Driver scores are completely confidential and they are only used by FMCSA investigators when investigating carriers. Part of the carrier investigation process is to review the carrier’s drivers’ BASIC scores, and investigate the drivers that have high scores.

How do I make my BASIC scores better?
The easiest way to get better BASIC Scores (as a carrier or as a driver) is to get good inspections. In five of the BASICs, this will make an immediate difference due to the “violation free” inspections being used directly in the math. In the other two BASICs (Unsafe Driving and Crash), good inspections do not help in the math, but they don’t hurt you either since there is no violation to bring into the BASICs for scoring.

What’s the challenge with being a small carrier?
The challenge is, once a small carrier gets a score, the carrier does not have a broad base of inspections over which to “spread” the violations. The result is that each violation has a significant impact on the carrier’s BASIC Measures, and therefore scores. The Safety Event Groups used in the comparison process help even this out, but only to a certain point. In most BASICs, the smallest Safety Event Groups are based on 3 to 10 inspections or 5 to 10 inspections. One violation spread over 3 inspections has quite a different impact than one violation spread over 10 inspections.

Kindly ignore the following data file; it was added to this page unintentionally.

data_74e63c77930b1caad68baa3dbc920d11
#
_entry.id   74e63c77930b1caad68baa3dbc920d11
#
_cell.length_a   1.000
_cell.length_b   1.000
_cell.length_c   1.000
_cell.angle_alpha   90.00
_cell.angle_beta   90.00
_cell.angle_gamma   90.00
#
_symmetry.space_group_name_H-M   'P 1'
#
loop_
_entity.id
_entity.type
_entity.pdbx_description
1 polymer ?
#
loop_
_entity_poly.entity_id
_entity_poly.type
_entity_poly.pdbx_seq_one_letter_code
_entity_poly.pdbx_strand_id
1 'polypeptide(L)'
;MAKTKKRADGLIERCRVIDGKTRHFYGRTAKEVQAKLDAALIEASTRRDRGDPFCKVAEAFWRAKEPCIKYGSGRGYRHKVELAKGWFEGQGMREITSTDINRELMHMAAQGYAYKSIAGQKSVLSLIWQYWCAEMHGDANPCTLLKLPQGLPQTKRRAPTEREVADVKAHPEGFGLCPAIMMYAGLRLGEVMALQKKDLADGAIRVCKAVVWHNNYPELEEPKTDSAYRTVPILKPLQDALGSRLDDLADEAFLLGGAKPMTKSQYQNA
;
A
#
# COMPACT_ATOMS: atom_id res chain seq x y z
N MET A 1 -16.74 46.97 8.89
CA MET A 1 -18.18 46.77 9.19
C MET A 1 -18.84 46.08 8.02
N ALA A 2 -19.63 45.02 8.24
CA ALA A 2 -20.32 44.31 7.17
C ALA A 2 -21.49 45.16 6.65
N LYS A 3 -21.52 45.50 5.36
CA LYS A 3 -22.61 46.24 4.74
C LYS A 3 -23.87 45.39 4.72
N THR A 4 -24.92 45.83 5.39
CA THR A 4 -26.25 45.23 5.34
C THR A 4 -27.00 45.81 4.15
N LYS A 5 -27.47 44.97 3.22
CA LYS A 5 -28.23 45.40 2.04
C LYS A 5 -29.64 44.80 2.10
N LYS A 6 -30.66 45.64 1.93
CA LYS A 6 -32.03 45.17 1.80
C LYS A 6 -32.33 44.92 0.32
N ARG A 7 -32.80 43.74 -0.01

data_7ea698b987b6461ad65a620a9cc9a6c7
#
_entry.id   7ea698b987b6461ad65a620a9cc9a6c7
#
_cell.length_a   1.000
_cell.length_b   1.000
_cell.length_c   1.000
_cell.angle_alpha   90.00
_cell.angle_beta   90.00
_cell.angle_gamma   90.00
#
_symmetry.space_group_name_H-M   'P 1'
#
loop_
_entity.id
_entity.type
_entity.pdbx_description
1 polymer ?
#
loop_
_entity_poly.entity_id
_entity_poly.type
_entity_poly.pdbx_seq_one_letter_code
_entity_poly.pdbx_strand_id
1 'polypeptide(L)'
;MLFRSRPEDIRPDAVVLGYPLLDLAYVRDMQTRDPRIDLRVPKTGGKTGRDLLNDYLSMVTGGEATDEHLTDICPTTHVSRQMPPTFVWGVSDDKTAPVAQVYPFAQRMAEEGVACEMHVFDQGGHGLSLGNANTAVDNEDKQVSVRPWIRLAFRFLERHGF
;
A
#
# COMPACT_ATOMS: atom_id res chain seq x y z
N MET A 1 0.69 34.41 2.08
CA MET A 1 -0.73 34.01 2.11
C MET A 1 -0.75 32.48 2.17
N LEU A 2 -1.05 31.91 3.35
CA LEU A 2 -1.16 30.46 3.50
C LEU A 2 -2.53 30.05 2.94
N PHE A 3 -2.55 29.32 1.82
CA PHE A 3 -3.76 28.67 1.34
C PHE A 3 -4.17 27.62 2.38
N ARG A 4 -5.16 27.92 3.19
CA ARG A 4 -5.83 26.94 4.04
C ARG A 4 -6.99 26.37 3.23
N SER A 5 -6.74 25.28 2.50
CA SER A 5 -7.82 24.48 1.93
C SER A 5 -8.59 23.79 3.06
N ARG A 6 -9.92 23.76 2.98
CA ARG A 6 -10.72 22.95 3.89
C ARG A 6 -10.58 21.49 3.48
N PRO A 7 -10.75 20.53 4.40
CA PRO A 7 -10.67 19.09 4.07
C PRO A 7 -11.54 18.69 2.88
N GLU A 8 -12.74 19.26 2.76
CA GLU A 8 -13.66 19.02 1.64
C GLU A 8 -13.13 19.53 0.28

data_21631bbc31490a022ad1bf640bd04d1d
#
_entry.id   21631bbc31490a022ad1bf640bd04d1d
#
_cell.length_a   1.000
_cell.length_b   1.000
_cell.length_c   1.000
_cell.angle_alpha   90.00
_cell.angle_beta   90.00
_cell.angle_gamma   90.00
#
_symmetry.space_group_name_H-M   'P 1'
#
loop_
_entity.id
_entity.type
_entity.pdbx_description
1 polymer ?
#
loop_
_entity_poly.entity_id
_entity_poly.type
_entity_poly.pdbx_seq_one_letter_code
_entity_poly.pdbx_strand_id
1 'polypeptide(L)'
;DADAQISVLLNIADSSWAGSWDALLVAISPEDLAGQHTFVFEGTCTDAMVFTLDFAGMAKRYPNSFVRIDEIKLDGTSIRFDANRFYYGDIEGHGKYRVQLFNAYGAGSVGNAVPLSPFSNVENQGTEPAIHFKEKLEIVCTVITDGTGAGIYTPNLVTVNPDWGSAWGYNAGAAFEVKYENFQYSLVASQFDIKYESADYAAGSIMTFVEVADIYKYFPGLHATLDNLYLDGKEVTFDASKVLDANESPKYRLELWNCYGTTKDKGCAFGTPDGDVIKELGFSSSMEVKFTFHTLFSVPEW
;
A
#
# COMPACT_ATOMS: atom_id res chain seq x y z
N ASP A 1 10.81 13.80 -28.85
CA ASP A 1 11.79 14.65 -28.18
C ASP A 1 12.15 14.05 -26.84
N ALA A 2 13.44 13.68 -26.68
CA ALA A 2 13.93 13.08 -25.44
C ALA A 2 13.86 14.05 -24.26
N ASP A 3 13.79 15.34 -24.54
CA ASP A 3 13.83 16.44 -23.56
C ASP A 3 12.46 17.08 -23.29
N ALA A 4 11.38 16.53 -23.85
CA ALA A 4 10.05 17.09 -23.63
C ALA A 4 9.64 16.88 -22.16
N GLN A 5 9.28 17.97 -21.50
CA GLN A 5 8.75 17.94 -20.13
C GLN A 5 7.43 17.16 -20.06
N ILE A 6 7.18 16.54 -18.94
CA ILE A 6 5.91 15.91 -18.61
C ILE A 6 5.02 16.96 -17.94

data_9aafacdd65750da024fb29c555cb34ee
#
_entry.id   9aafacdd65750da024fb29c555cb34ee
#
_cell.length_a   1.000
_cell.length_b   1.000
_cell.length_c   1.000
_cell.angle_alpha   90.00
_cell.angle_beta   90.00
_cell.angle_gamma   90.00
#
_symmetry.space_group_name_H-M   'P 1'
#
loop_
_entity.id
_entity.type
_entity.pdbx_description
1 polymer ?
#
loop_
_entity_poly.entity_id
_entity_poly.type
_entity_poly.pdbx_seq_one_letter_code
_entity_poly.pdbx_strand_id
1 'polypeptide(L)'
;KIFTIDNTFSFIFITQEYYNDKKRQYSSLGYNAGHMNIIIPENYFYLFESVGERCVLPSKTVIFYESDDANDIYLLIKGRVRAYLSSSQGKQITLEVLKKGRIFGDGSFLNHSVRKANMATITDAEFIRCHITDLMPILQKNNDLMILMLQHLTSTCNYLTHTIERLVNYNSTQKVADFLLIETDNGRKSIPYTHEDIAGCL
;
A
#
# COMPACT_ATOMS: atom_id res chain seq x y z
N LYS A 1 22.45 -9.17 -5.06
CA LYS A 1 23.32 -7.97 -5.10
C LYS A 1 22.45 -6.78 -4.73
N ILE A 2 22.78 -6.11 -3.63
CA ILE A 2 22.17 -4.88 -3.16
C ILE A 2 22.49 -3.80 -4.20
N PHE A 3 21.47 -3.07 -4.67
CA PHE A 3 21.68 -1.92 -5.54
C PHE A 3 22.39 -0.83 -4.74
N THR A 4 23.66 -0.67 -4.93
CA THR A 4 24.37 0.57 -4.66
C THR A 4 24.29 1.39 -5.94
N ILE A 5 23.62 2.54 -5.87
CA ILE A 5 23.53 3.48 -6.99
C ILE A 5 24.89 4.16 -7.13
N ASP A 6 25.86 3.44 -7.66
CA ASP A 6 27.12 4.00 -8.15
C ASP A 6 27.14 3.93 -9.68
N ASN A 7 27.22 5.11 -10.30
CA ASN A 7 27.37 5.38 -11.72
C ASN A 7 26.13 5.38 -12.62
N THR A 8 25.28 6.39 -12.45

Also, small carriers are not likely to see an increase in inspections due to increased BASIC Scores, so getting good inspections to offset high scores is difficult. Large carriers that have high scores will see an increase in inspections, and if they can pass them they can actually see their scores lowered fairly quickly.